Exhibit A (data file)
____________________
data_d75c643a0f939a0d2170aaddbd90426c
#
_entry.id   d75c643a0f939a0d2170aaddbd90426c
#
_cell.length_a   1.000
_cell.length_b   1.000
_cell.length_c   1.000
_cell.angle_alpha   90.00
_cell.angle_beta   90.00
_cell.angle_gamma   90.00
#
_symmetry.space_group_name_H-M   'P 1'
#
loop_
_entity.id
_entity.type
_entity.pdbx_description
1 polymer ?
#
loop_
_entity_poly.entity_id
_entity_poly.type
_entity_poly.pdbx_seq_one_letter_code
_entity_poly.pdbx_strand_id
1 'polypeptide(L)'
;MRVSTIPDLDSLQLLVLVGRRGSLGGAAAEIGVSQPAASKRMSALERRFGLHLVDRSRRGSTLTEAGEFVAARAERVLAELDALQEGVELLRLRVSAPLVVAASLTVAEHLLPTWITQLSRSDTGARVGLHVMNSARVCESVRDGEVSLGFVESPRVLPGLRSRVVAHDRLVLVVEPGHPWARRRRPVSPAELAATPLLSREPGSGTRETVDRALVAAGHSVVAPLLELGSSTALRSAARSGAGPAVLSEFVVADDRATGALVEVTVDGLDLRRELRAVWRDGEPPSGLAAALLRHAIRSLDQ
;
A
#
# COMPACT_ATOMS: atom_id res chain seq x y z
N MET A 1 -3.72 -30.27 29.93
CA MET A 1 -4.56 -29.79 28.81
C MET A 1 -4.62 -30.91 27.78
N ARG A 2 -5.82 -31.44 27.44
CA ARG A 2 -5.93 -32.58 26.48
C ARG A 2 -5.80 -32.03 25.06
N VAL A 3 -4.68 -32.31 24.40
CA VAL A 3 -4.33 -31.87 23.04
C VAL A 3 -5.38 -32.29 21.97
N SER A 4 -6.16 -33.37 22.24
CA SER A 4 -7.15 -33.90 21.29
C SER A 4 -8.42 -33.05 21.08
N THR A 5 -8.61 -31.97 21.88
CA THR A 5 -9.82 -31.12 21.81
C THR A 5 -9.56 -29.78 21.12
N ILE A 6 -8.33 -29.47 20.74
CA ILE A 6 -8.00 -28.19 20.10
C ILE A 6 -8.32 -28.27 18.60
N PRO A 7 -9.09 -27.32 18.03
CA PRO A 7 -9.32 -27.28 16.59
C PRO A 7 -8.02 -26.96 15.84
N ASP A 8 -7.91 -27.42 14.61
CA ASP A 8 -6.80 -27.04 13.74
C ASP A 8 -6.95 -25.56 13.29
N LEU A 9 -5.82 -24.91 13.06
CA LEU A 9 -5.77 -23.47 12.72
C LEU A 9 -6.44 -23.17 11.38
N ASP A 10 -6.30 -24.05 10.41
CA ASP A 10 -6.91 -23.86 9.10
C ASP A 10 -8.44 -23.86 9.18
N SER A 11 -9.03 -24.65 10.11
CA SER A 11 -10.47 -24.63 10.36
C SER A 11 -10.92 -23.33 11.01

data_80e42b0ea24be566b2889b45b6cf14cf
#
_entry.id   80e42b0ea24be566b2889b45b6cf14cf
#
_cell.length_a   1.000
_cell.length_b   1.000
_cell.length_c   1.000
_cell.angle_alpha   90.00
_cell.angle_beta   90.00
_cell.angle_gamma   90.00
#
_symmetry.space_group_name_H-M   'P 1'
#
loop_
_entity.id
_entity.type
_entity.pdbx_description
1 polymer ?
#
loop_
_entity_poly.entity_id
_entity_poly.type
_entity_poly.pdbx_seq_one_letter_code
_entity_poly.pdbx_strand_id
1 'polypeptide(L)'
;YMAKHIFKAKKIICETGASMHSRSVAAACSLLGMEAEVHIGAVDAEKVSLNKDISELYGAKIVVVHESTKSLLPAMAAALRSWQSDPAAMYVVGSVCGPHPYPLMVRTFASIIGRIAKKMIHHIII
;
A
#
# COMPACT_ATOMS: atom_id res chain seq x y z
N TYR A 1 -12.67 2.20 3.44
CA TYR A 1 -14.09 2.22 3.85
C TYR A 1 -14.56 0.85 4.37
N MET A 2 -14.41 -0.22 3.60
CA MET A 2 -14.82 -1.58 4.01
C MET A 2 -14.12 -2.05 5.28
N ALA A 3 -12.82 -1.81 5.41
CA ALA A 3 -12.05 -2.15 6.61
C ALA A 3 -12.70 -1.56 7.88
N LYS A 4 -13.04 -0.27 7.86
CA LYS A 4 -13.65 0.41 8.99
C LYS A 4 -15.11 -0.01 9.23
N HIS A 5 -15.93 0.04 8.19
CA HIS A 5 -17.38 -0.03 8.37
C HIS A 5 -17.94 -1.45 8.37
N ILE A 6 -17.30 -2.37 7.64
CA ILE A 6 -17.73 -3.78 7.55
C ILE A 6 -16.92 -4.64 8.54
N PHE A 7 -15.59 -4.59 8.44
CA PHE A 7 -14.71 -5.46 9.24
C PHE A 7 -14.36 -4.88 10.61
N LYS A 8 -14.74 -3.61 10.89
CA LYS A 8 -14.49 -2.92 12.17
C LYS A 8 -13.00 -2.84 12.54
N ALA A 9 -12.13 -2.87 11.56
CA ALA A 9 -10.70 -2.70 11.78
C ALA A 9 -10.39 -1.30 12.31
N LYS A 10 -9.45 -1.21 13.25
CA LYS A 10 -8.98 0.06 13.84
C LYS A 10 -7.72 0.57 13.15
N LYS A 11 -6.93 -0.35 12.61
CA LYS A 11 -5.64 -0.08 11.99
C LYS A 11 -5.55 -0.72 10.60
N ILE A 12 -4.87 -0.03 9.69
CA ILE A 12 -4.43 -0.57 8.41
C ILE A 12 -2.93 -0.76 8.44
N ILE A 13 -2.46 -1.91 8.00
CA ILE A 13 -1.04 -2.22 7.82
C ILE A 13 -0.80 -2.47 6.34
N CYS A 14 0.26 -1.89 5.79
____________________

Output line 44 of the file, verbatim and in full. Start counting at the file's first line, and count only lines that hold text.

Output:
CA THR A 5 -9.82 -31.12 21.81